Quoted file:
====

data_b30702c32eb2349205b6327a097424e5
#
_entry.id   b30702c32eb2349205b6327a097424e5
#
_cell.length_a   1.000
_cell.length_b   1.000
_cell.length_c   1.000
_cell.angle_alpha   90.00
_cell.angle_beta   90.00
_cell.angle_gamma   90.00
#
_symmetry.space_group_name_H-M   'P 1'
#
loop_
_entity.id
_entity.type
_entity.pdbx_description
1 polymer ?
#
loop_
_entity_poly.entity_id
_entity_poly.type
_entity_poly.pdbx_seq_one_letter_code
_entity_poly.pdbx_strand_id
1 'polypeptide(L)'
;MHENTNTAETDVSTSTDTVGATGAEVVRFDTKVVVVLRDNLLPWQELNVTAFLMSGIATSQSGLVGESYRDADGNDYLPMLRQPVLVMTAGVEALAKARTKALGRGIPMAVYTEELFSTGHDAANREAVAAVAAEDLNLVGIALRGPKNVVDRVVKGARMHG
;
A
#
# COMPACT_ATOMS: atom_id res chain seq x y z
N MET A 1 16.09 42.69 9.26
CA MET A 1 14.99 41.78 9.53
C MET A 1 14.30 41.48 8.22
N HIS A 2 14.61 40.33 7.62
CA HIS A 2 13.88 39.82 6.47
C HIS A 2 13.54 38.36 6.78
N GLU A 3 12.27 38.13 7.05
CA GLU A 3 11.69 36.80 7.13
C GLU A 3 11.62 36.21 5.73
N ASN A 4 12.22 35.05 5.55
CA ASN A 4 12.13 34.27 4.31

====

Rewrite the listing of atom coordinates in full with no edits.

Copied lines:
data_b30702c32eb2349205b6327a097424e5
#
_entry.id   b30702c32eb2349205b6327a097424e5
#
_cell.length_a   1.000
_cell.length_b   1.000
_cell.length_c   1.000
_cell.angle_alpha   90.00
_cell.angle_beta   90.00
_cell.angle_gamma   90.00
#
_symmetry.space_group_name_H-M   'P 1'
#
loop_
_entity.id
_entity.type
_entity.pdbx_description
1 polymer ?
#
loop_
_entity_poly.entity_id
_entity_poly.type
_entity_poly.pdbx_seq_one_letter_code
_entity_poly.pdbx_strand_id
1 'polypeptide(L)'
;MHENTNTAETDVSTSTDTVGATGAEVVRFDTKVVVVLRDNLLPWQELNVTAFLMSGIATSQSGLVGESYRDADGNDYLPMLRQPVLVMTAGVEALAKARTKALGRGIPMAVYTEELFSTGHDAANREAVAAVAAEDLNLVGIALRGPKNVVDRVVKGARMHG
;
A
#
# COMPACT_ATOMS: atom_id res chain seq x y z
N MET A 1 16.09 42.69 9.26
CA MET A 1 14.99 41.78 9.53
C MET A 1 14.30 41.48 8.22
N HIS A 2 14.61 40.33 7.62
CA HIS A 2 13.88 39.82 6.47
C HIS A 2 13.54 38.36 6.78
N GLU A 3 12.27 38.13 7.05
CA GLU A 3 11.69 36.80 7.13
C GLU A 3 11.62 36.21 5.73
N ASN A 4 12.22 35.05 5.55
CA ASN A 4 12.13 34.27 4.31